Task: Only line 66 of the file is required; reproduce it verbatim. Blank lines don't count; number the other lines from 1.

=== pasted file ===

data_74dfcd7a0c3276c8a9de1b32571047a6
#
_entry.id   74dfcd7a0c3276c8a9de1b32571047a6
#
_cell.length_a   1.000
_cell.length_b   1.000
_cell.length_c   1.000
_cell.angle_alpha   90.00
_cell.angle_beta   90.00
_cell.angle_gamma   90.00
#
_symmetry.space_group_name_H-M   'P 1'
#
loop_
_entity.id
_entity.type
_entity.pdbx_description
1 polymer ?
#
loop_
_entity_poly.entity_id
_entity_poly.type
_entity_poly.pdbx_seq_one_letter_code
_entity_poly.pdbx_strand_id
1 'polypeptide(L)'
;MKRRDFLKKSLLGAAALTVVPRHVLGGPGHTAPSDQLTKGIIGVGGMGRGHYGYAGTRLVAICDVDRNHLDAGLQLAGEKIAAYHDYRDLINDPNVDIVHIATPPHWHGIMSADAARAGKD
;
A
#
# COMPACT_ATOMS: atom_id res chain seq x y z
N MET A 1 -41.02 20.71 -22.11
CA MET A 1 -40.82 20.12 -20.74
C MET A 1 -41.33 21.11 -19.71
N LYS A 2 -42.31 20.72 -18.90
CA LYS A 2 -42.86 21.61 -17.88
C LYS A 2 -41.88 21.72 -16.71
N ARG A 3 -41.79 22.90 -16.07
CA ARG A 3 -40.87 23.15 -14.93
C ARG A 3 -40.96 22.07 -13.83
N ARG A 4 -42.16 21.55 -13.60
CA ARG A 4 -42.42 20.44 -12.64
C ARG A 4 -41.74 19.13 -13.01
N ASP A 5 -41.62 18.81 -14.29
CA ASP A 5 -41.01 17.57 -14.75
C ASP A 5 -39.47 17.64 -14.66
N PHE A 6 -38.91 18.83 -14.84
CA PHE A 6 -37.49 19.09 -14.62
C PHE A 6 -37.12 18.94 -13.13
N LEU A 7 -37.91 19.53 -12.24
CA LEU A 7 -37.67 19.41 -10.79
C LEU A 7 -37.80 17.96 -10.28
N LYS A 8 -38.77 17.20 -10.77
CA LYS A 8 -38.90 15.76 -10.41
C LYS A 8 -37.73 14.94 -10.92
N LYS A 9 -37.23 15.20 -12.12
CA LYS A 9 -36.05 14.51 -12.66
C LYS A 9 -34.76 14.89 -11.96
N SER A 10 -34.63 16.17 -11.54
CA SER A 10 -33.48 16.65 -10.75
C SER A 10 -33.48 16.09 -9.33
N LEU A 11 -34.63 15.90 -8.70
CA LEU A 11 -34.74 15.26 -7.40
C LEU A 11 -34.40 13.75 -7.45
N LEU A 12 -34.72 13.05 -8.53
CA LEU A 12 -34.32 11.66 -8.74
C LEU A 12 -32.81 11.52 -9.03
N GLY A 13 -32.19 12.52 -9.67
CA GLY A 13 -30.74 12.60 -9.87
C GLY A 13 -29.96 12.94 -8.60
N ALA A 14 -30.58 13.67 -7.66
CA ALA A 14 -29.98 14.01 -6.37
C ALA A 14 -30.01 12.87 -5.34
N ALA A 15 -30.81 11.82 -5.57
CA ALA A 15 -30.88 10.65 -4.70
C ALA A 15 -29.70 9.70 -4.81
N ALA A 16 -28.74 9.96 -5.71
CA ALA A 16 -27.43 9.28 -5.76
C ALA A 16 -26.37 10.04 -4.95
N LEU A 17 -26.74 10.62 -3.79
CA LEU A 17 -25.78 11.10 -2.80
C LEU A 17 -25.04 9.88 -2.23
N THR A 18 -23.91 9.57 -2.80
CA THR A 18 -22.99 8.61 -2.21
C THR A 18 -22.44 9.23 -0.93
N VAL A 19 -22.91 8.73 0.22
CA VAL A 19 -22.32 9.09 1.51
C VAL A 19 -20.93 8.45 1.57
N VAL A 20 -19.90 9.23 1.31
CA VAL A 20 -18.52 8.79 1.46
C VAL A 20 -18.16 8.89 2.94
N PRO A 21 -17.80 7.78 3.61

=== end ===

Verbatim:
C LEU A 12 -32.81 11.52 -9.03